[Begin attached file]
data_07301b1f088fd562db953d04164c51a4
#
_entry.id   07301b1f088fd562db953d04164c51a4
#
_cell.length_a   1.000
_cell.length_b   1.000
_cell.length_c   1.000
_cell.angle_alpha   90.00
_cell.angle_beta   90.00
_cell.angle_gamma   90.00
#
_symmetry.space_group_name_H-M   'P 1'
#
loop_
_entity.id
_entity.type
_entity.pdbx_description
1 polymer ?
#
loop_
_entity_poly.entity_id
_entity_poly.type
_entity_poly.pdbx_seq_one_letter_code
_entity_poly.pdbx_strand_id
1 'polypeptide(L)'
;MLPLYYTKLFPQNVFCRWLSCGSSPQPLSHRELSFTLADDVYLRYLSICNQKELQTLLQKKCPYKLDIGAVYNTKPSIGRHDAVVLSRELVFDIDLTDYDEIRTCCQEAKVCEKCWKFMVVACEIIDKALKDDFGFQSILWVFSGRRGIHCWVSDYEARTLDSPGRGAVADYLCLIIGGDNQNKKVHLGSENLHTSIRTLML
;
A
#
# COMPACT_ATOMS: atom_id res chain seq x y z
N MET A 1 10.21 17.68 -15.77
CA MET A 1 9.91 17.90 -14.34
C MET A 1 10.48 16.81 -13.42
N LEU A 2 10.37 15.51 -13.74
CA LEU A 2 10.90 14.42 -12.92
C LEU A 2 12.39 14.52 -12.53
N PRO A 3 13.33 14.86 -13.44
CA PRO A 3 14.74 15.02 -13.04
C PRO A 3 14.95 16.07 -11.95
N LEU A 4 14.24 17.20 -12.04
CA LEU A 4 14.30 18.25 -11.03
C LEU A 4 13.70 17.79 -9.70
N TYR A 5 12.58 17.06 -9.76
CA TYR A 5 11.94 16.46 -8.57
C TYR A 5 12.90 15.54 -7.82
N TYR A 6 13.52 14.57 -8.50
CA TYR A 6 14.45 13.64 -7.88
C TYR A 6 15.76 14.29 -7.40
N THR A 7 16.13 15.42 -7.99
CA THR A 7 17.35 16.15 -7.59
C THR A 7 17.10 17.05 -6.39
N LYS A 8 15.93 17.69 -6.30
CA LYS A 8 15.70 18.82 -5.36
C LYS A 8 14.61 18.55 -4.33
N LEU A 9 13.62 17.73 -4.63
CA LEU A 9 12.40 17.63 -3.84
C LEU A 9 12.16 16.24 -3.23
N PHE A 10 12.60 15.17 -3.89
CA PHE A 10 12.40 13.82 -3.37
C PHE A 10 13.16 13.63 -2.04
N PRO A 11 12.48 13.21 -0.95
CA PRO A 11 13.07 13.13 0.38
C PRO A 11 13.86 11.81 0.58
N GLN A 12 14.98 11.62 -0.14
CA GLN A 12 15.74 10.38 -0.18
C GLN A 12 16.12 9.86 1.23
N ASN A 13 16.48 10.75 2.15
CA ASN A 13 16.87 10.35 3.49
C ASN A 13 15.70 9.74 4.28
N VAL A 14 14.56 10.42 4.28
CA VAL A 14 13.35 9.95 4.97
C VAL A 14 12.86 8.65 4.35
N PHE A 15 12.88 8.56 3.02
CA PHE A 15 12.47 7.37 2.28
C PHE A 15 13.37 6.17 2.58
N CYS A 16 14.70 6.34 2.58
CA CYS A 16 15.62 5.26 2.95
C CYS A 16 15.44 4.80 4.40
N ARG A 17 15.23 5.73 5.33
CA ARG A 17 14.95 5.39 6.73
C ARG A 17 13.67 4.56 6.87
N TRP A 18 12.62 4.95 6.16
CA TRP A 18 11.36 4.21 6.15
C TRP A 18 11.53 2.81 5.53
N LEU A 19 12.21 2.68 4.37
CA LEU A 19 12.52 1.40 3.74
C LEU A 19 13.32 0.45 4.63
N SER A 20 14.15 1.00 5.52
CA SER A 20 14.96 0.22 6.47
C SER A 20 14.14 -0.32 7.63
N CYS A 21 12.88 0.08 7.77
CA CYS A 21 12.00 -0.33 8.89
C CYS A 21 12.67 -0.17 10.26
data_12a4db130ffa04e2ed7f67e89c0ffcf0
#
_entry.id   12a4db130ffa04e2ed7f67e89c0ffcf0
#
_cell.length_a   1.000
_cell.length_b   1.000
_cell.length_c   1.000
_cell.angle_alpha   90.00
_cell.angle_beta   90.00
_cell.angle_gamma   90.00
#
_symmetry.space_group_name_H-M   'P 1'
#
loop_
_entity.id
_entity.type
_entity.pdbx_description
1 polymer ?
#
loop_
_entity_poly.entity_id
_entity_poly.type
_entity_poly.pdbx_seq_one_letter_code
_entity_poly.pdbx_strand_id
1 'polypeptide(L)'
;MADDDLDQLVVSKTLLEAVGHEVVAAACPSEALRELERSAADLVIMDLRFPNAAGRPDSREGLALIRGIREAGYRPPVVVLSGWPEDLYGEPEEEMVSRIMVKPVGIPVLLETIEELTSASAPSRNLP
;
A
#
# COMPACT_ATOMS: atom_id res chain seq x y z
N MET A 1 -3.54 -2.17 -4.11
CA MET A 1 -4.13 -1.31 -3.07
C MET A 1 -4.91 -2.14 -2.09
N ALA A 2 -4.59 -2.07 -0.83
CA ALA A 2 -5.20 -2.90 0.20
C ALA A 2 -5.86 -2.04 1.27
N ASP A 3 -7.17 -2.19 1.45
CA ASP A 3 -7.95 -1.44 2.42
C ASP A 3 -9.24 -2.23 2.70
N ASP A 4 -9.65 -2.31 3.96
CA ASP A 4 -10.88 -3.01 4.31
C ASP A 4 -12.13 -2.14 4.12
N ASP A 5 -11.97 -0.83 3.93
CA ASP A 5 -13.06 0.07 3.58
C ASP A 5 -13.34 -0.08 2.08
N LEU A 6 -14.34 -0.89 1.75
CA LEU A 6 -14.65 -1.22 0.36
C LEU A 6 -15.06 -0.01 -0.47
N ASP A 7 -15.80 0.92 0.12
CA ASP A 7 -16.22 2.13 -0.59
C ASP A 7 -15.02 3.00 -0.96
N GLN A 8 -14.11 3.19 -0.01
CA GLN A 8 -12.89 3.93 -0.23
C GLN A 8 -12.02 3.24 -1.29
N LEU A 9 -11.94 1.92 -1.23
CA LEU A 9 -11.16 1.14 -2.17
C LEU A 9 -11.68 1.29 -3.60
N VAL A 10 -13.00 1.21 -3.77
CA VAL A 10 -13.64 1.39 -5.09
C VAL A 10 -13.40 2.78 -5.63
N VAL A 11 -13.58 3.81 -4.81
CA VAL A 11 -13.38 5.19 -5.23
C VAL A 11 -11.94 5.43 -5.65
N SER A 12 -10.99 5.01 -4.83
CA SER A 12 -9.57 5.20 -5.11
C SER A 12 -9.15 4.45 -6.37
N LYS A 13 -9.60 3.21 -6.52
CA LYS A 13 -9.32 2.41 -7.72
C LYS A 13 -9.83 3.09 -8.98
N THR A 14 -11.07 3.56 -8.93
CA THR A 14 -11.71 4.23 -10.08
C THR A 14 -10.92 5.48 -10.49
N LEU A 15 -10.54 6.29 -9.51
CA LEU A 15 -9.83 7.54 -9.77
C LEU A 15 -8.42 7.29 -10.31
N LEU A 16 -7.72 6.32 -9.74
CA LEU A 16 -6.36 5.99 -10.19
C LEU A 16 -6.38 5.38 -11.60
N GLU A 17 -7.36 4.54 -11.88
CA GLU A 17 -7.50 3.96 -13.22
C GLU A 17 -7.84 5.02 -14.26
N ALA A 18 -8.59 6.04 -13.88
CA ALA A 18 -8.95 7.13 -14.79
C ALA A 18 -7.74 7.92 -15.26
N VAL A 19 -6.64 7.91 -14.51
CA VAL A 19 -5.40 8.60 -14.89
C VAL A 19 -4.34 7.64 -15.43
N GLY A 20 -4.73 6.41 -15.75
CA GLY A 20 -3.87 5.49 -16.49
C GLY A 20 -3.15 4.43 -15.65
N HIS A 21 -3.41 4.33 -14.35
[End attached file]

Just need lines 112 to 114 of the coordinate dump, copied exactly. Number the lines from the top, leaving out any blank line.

#
loop_
_entity_poly.entity_id